Metal hip, bloody knee and all, Andy Murray produced his biggest victory in years. (More Tennis News)
Murray built a huge lead, let it disappear completely, then needed to save a match point against Matteo Berrettini — who is nearly a full decade younger and ranked more than 50 places higher — before managing to pull out a 6-3, 6-3, 4-6, 6-7 (7), 7-6 (10-6) triumph in the Australian Open’s first round across more than 4 1/2 hours on Tuesday.
This was three-time major champion Murray’s first defeat of a top-20 opponent at a Grand Slam tournament since 2017. That was before Murray thought he would need to retire — and indeed was given a career send-off at Melbourne Park in 2019 when he exited in the first round a year after his first hip operation.
But a second surgery inserted a metal hip and Murray decided to try to continue playing. This sort of evening was likely what he had in mind when he pressed on.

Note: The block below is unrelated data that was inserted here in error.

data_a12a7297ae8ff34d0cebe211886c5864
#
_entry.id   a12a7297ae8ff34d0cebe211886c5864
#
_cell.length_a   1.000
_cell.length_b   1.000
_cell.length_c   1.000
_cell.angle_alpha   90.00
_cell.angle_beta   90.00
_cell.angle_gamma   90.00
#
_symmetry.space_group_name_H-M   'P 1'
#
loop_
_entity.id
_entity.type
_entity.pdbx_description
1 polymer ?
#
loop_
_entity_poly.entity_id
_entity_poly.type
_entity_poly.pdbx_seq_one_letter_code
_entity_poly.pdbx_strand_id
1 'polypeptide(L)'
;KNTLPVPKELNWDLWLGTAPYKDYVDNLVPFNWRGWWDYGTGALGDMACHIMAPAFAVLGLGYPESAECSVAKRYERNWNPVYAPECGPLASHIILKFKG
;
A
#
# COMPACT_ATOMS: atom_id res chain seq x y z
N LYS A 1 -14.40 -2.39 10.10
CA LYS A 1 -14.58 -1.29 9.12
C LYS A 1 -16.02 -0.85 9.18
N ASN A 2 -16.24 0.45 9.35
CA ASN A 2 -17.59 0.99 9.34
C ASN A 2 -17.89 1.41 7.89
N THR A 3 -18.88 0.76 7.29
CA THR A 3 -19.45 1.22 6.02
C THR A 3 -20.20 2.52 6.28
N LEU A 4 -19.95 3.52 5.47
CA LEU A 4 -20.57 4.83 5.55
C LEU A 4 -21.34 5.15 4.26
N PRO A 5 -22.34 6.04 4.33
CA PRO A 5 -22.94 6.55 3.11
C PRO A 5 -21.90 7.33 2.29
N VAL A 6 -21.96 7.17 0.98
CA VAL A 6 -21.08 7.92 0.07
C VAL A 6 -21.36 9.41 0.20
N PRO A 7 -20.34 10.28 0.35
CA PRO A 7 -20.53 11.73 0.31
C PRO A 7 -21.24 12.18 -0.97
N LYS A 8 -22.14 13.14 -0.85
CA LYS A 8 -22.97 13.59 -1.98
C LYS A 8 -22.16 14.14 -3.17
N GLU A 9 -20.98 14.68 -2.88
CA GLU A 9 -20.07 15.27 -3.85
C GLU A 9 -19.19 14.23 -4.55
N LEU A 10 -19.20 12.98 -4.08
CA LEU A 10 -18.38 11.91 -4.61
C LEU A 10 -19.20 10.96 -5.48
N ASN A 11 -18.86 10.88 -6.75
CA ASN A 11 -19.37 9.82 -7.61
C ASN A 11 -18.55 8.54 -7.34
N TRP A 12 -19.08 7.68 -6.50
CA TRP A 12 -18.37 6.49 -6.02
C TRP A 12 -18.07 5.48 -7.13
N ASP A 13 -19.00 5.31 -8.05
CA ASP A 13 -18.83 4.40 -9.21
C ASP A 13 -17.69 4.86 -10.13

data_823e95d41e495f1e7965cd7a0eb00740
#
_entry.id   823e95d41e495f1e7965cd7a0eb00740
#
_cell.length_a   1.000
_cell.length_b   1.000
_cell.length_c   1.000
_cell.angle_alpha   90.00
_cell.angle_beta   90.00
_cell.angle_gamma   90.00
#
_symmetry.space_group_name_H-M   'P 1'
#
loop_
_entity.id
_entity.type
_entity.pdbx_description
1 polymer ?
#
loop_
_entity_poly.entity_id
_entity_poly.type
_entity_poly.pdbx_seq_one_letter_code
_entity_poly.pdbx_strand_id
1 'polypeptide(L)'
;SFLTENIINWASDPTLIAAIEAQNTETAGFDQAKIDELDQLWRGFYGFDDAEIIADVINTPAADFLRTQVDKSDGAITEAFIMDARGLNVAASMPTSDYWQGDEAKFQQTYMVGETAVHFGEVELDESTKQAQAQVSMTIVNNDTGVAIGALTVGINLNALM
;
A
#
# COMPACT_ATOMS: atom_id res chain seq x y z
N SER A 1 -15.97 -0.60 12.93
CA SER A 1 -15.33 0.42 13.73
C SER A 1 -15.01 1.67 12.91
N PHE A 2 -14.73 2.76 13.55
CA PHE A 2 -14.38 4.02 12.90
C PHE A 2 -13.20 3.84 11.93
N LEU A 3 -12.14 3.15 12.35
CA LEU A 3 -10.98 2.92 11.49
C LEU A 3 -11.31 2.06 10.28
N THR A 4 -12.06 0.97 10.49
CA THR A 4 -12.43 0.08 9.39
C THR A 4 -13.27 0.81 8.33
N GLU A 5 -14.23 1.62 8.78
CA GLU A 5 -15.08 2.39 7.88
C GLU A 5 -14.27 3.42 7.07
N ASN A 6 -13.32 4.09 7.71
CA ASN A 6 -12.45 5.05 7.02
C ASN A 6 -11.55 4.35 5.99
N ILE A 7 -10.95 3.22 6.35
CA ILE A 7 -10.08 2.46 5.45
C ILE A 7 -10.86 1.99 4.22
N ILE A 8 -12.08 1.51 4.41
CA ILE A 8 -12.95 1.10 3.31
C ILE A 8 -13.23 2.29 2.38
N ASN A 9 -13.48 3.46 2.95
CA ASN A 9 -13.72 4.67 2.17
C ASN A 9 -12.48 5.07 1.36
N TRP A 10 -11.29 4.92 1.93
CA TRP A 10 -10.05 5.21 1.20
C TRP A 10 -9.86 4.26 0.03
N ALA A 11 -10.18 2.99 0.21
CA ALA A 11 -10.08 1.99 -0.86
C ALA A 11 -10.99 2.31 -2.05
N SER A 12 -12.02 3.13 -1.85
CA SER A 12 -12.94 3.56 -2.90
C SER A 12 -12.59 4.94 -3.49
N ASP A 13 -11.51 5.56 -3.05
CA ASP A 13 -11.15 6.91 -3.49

And what a performance this was, filled with the sort of grit that defined much of Murray’s time on tour, that carried him to championships at the U.S. Open in 2012 and at Wimbledon in 2013 and 2016 and to two Olympic singles gold medals.
Murray finished 2016 ranked No. 1, but the Scotsman is now 35 years old and ranked No. 66.
Still, there were moments on Tuesday when Murray played as he did a long time ago, diving to hit a volley before slamming to the blue court or racing to somehow reach seemingly unreachable shots, then shaking a fist and yelling, “Let’s go! Come on now!”
Murray raced through the first two sets in less than 1 1/2 hours before the big-hitting, big-serving Berrettini turned things around and took the match to a fifth, even coming within one point of victory at 5-4 in that set but faltering and flubbing an easy backhand.
They played under a closed roof at Rod Laver Arena because of temperatures that soared up to 100 degrees Fahrenheit (38 Celsius) and caused suspensions of play that lasted hours in matches on smaller courts that can’t be covered.